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I've been reading through the details of the System libraries set and get methods yet the parameters are usually Strings.

Would you consider the use of String as parameters bad practise since the inclusion of enum?

A better alternative at minimum might be public final String, No?

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7 Answers

up vote 15 down vote accepted

I would consider Enums to be a better approach than Strings. They are type safe and comparing them is faster than comparing Strings.

As a pre Java 1.5 alternative you could use the type-safe enum pattern suggested by Joshua Bloch in his book Effective Java. For type-safe enums see also http://www.javacamp.org/designPattern/enum.html

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If your set of parameters is limited and known at compile time, use enum.

If your set of parameters is open and unkown at compile time, use strings.

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Just because you declare a public final String as something you expect to have passed into a method as a parameter, there's nothing stopping me from passing in anything I like.

Using enums means that I can't create my own object to pass in, protecting both sides of the issue. The only time I can think you should be using constant Strings in lieu of enums is if you need to allow room for the user to extend your method to enable custom functionality...

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@Martin: I wss thinking of comparing the inputs to the String const otherwise throwing an invalid input exception, not nice. I asked the question because of the suggestion of open keys, this seems to reduce the WORA concept within Java. –  Ande Nov 15 '08 at 5:38
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If you're referring to System.setProperty(), System.getProperty(), or System.getenv(), I think Strings are appropriate here since the set of possible keys is open. The key parameter corresponds to an actual text/string type value in some file or store somewhere.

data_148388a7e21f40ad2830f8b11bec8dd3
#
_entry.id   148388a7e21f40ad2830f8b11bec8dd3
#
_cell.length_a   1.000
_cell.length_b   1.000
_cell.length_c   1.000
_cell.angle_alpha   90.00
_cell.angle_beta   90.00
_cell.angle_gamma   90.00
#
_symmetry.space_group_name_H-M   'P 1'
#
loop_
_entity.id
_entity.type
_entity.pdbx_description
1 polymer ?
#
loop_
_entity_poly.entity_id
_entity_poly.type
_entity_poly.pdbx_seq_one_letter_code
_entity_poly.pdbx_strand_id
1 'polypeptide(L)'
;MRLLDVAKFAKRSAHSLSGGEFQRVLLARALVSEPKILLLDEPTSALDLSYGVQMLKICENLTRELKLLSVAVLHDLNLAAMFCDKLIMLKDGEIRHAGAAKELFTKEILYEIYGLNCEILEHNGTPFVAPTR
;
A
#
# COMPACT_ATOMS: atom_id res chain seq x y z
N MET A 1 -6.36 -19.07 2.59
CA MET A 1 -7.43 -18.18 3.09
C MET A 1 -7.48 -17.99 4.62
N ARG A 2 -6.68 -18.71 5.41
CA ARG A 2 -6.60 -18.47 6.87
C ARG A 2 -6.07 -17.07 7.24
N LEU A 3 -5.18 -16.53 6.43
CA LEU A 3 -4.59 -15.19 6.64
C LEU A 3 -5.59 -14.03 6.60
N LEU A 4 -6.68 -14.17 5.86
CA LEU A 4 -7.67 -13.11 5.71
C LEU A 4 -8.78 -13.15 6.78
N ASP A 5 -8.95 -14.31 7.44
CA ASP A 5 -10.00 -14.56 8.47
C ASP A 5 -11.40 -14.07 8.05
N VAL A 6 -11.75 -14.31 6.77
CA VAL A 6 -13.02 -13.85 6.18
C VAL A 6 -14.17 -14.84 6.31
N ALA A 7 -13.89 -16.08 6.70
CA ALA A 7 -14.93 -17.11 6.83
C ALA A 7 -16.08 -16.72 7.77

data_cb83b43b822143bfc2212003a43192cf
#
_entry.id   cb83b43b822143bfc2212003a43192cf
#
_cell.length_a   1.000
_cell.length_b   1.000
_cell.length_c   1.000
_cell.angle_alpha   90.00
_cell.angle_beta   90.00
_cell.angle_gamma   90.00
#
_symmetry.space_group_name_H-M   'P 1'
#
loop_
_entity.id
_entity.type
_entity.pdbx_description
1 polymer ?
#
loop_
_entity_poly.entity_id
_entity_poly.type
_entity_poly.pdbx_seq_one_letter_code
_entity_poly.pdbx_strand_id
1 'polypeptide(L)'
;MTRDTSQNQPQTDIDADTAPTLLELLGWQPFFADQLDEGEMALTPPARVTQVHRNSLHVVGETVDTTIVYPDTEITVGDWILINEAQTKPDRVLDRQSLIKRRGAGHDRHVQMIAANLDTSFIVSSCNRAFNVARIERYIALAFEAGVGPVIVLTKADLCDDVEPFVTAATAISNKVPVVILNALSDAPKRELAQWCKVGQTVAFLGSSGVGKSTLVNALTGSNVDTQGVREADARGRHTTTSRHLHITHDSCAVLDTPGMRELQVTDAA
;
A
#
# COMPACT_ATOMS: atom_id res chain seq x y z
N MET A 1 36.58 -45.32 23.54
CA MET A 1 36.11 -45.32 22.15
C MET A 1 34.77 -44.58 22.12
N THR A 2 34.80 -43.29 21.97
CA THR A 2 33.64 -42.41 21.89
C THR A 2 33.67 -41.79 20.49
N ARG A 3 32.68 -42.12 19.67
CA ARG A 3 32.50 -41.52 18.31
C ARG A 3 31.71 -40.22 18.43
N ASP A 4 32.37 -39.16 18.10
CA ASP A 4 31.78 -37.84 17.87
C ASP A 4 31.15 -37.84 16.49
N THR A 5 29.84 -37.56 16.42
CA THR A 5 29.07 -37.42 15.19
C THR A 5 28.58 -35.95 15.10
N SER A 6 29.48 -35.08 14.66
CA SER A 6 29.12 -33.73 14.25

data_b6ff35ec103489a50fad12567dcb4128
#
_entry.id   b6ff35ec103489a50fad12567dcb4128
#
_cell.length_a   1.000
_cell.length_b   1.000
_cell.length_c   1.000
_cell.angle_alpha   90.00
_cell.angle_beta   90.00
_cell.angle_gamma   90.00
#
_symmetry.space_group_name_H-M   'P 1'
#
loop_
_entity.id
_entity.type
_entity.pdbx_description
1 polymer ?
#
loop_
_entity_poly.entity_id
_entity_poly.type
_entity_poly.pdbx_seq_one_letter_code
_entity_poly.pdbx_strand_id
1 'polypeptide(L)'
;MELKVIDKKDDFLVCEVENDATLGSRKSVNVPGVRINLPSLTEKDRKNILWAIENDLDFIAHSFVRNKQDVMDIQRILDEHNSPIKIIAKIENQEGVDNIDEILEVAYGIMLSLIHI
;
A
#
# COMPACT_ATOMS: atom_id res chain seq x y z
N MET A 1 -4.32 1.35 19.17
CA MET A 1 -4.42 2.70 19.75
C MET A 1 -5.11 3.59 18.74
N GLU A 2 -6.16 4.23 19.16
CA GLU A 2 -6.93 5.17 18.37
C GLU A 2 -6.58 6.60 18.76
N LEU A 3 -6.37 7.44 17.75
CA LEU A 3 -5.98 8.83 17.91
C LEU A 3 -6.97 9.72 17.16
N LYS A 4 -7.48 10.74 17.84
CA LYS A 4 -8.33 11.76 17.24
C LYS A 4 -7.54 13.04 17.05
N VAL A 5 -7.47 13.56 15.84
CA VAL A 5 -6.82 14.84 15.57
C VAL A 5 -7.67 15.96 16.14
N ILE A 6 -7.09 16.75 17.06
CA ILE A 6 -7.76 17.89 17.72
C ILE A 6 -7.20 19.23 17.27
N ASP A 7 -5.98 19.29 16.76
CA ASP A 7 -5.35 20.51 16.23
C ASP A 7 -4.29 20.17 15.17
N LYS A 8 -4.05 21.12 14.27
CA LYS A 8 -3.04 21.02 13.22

If you have a closed set of keys, I think enums would be much preferred.

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My thought on this was that an enum can have mapping details for non platform specific settings, that both should be used not just strings, and that string methods should be deprecated to encourage the adoption of enums –  Ande Nov 10 '08 at 9:17
    
I think the distinction between "closed" keysets and "open" keysets is the most important factor here. If you look at an API with dynamically loaded plugins, the plugins may contribute additional functionality which can be accessed via a String parameter, but would be more difficult with an enum. –  James Van Huis Nov 10 '08 at 16:18
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I've learned the "method of least surprise". Instinctively, using enum is the right thing. So i would go for it. I'm sure the Java makers think alike.

Edit: Excellent explanation of POLS: http://benpryor.com/blog/2006/06/29/api-design-the-principle-of-least-surprise/

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Although using enums is type safe, the need of converting enum to string and vice versa is quite frequent. And there is no built-in feature to do that in Java. And you'll eventually end up with using valueOf() and toString(). And using that approach will be no much different from using just strings. Because you'll need to handle situations where string can not be converted to Enum.

So just using static final strings is easy and is a common practice, AFAIK.

For example, you'll want to interact with a server using some API. You'll need to define every method and a response as Enum. And then you'll need to add toString and valueOf methods. Why just not use String?

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Usage of strings in existing APIs is not bad practice; it is bad practice to change the APIs just because Java has now support for enums. For new APIs, I agree with what everybody else said.

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Overloading? Copy of my comment to lycono: "My thought on this was that an enum can have mapping details for non platform specific settings, that both should be used not just strings, and that string methods should be deprecated to encourage the adoption of enums" –  Ande Nov 10 '08 at 9:18
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